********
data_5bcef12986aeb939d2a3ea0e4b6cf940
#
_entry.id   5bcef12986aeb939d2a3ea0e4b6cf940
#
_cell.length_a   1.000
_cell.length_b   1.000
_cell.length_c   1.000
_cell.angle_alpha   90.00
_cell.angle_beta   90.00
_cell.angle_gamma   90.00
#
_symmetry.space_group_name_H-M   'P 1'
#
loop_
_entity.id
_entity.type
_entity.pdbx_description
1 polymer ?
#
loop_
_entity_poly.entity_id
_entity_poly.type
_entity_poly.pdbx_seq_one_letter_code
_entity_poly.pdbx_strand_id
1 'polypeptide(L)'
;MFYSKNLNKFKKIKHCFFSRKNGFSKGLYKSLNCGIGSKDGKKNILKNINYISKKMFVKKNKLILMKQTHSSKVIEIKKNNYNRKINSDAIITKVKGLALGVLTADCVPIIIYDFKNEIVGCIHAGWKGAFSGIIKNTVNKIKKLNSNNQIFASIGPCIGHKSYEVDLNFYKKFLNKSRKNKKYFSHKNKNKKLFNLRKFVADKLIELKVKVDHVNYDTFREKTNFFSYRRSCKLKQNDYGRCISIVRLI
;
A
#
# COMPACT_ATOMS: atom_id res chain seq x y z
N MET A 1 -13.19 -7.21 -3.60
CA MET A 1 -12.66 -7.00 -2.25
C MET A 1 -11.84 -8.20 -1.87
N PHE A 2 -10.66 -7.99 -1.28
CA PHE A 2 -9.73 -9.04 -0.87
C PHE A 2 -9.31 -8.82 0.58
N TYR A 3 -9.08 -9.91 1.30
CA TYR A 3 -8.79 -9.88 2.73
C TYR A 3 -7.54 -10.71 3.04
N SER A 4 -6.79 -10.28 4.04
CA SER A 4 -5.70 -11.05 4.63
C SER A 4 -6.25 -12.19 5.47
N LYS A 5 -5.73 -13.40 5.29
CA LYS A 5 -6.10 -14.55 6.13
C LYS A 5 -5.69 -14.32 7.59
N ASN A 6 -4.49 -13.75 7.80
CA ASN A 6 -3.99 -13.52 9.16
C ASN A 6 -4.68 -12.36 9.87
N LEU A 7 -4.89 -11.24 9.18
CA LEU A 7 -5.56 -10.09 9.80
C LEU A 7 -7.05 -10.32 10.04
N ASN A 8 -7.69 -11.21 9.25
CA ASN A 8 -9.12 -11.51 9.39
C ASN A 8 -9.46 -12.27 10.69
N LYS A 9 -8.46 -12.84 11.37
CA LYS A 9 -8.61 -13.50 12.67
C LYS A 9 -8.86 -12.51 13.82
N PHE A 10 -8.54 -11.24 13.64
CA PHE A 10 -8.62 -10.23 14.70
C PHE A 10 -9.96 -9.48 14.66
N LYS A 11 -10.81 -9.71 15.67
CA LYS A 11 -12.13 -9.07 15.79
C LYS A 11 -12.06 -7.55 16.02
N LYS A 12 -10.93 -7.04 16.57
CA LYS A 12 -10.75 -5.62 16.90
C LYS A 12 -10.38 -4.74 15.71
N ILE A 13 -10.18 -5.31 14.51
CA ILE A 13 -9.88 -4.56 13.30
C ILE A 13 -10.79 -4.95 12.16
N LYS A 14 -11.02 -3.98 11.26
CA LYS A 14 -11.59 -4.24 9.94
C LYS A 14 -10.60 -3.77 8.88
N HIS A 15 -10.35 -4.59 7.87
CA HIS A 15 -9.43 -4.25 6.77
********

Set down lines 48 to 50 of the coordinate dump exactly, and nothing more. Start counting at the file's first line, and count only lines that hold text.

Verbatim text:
C ASN A 6 -4.68 -12.36 9.87
N LEU A 7 -4.89 -11.24 9.18
CA LEU A 7 -5.56 -10.09 9.80